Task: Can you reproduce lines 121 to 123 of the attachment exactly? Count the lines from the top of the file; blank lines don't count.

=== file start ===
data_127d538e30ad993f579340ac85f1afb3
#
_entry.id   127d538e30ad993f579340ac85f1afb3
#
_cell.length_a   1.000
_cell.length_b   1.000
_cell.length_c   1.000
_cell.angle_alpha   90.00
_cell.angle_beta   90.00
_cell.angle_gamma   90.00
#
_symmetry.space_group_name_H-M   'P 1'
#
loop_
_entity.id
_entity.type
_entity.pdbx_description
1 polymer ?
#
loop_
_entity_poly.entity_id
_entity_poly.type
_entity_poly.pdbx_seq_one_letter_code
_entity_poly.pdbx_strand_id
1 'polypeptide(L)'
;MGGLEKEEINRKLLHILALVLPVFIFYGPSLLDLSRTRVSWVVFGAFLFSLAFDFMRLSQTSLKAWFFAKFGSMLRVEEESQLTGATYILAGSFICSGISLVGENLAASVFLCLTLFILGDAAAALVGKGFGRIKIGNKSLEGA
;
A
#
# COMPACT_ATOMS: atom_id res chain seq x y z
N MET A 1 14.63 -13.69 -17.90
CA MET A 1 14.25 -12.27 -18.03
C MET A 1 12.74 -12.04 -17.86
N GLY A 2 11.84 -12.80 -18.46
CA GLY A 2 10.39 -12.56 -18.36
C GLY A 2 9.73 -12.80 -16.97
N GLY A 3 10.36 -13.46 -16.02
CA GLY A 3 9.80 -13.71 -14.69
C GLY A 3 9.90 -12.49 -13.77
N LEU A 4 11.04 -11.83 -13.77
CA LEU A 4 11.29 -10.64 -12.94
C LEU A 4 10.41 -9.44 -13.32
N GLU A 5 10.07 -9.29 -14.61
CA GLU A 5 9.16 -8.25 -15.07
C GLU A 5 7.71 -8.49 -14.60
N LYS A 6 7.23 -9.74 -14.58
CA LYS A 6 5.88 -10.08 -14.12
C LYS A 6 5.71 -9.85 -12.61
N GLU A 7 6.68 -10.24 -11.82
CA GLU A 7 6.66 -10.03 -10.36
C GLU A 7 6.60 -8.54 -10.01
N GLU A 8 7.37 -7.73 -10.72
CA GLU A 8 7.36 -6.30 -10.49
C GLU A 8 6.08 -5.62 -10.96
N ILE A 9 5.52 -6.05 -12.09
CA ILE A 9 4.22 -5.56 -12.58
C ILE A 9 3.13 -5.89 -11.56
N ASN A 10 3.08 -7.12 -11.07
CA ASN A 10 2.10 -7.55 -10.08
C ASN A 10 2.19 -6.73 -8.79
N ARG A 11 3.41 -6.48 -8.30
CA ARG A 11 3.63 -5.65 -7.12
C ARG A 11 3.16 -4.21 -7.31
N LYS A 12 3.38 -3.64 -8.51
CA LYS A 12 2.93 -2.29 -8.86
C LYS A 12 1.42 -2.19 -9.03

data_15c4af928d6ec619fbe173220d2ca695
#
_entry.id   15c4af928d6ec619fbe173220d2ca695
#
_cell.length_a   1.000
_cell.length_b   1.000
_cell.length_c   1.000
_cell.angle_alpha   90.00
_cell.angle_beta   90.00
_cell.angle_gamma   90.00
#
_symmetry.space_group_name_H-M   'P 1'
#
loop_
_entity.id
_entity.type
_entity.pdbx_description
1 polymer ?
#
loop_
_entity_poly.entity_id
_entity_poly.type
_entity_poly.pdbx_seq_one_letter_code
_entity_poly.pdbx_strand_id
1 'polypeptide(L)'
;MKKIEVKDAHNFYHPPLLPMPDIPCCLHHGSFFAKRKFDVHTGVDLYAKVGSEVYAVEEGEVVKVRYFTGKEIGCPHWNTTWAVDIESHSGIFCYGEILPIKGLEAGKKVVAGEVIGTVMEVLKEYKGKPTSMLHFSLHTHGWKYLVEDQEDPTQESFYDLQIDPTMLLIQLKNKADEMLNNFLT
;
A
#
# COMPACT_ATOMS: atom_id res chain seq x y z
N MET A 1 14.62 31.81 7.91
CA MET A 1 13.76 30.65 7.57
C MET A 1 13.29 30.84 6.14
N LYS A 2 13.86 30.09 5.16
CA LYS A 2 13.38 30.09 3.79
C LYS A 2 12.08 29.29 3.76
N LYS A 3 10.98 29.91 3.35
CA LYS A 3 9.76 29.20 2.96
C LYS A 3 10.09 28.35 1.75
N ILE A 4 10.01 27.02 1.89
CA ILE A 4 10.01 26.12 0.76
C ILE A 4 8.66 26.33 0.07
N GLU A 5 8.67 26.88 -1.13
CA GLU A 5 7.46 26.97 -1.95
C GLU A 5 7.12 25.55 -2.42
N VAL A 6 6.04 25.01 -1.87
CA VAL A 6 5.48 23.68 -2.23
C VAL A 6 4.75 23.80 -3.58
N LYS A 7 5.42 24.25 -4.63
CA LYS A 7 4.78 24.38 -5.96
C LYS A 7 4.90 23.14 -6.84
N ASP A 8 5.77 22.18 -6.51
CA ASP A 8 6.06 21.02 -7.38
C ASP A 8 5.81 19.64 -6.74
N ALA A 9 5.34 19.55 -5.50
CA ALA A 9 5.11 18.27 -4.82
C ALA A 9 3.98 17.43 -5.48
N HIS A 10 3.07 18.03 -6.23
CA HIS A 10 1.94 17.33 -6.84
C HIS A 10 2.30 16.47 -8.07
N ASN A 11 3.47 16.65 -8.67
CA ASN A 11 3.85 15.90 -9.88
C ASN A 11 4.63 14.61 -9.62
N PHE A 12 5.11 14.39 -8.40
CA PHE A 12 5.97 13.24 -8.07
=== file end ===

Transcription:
N ALA A 9 5.34 19.55 -5.50
CA ALA A 9 5.11 18.27 -4.82
C ALA A 9 3.98 17.43 -5.48